Ask how much does a rack really cost you?

Ask how much does a rack really cost you?

How much does it cost to run a datacentre? This is probably a question that you have asked yourself many times over, especially when your energy invoices arrive at the end of the month and you’re baffled by unexpected costs and rises in energy expenditure, Mark Gaydos investigates. 

This is not uncommon. Running a data centre is extremely complex and with so many outgoings in the shape of utilities, salary and insurance it can often seem like an uphill battle trying to balance the books whilst delivering to strict KPIs and aiming to accrue a fair profit. However, what if you could estimate the power and total cost of each rack? That way you could make the simple calculations and hey presto – no ugly surprises at the end of the month. You’re working with data, not guesses.

Using estimates from Pitt Turner at the Uptime Institute (Paper ID#TUI1808) we can estimate the cost of a rack-unit of a 20,000 ft2 data centre. First, consider that the structure is a tier II facility, with fairly low-density racks and a burden per-rack consumption of floor space of 27ft2. This would roughly yield 740 racks per space with each rack housing 25 devices or so, which means a total floor space containing 18,500 devices.

The Uptime Institute estimates that the cost to build such a tier II facility would be approximately £140 per square foot of space and £7,670 per kW for the electricity. At a desired capacity of 1.5MW of UPS for IT hardware, this gives us nearly £14,500,000 to create the space and power needed for our facility to house 740 racks containing a total of 18,500 devices. Finally, dividing our £14,500,000 by 18,500 brings us to our grand total of £790. That means a rack for a tier II facility costs £790.

Of course, this calculation is not bespoke and could fluctuate for everyone, but it’s a very good benchmark for you to estimate the size of costs you should be expecting each month.

Now, ask yourself, are all my racks optimised and being used to maximum efficiency? If the answer is yes, then no need to read any further, but if the answer is no, or if you’re not 100% positive because you have the data to back it up, then you are costing yourself, your stakeholders, and ultimately your bottom line, considerable revenue.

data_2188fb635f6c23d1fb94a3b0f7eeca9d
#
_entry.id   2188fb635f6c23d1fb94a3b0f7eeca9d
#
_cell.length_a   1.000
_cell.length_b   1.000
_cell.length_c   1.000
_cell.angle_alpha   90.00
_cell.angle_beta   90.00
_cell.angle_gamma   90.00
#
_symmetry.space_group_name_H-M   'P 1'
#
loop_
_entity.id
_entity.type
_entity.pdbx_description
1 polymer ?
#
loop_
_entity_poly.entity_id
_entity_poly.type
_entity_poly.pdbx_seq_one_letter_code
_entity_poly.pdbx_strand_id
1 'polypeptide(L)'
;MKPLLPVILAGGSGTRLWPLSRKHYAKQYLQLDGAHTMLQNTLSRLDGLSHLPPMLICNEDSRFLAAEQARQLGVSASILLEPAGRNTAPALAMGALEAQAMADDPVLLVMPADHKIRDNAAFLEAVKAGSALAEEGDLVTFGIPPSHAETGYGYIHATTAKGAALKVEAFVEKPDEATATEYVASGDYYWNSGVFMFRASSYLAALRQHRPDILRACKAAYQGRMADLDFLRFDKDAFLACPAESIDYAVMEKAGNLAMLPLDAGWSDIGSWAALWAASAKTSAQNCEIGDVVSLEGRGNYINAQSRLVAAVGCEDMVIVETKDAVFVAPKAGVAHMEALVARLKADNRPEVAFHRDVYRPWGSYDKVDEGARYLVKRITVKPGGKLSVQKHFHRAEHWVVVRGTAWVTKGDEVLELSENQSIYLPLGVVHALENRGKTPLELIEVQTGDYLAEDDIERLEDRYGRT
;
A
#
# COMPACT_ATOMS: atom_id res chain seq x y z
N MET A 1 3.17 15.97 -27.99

Conservative estimates place nearly 13 – 23 per cent of racks resting idly in place in datacentres across the globe, and with an educated guess of 20% of the devices in that rack resting idle, you can realise roughly £3,500 per rack in cost savings with some simple changes. And this adds to further savings that could be made from power wastage and floorspace as well as the savings from the use of higher power density devices.

So, getting to know your racks is helpful when estimating costs for the end of the month, especially in the type of facility that sees considerable daily peaks and troughs due to variable client usage.

However, it is not just important for cost projection but cost savings too. Having the ability to see into every device in every rack will give you the power to see how utilised each device and rack is – and from that you can make the decision to switch up where data is stored and shut down any number of devices at all if that helps you make more efficient and effective service decisions.

Instead of measuring after the fact, there’s a type of solution that makes the monitoring a very user-friendly tool in the data centre operator’s handbook. Data centre infrastructure management (DCIM) can give a single pane of glass view over the entire estate and help not only manage your racks but all your incomings and outgoings based on the data points captured by the activity across every data centre asset, allowing you to make decisions based on facts and thereby optimise the entire facility, removing costs and risks alike.

With DCIM, datacentre management becomes more about tactical deployment than react and respond tactics, which in the long run will not only save money and increase efficiency – but make your life easier as the person responsible for demanding service users and maintaining profitability.

The author

Mark Gaydos is chief marketing officer for Nlyte Software, a leading data centre infrastructure management (DCIM) solution provider for seamlessly automating data centre operations and infrastructure into an enterprise’s IT ecosystem.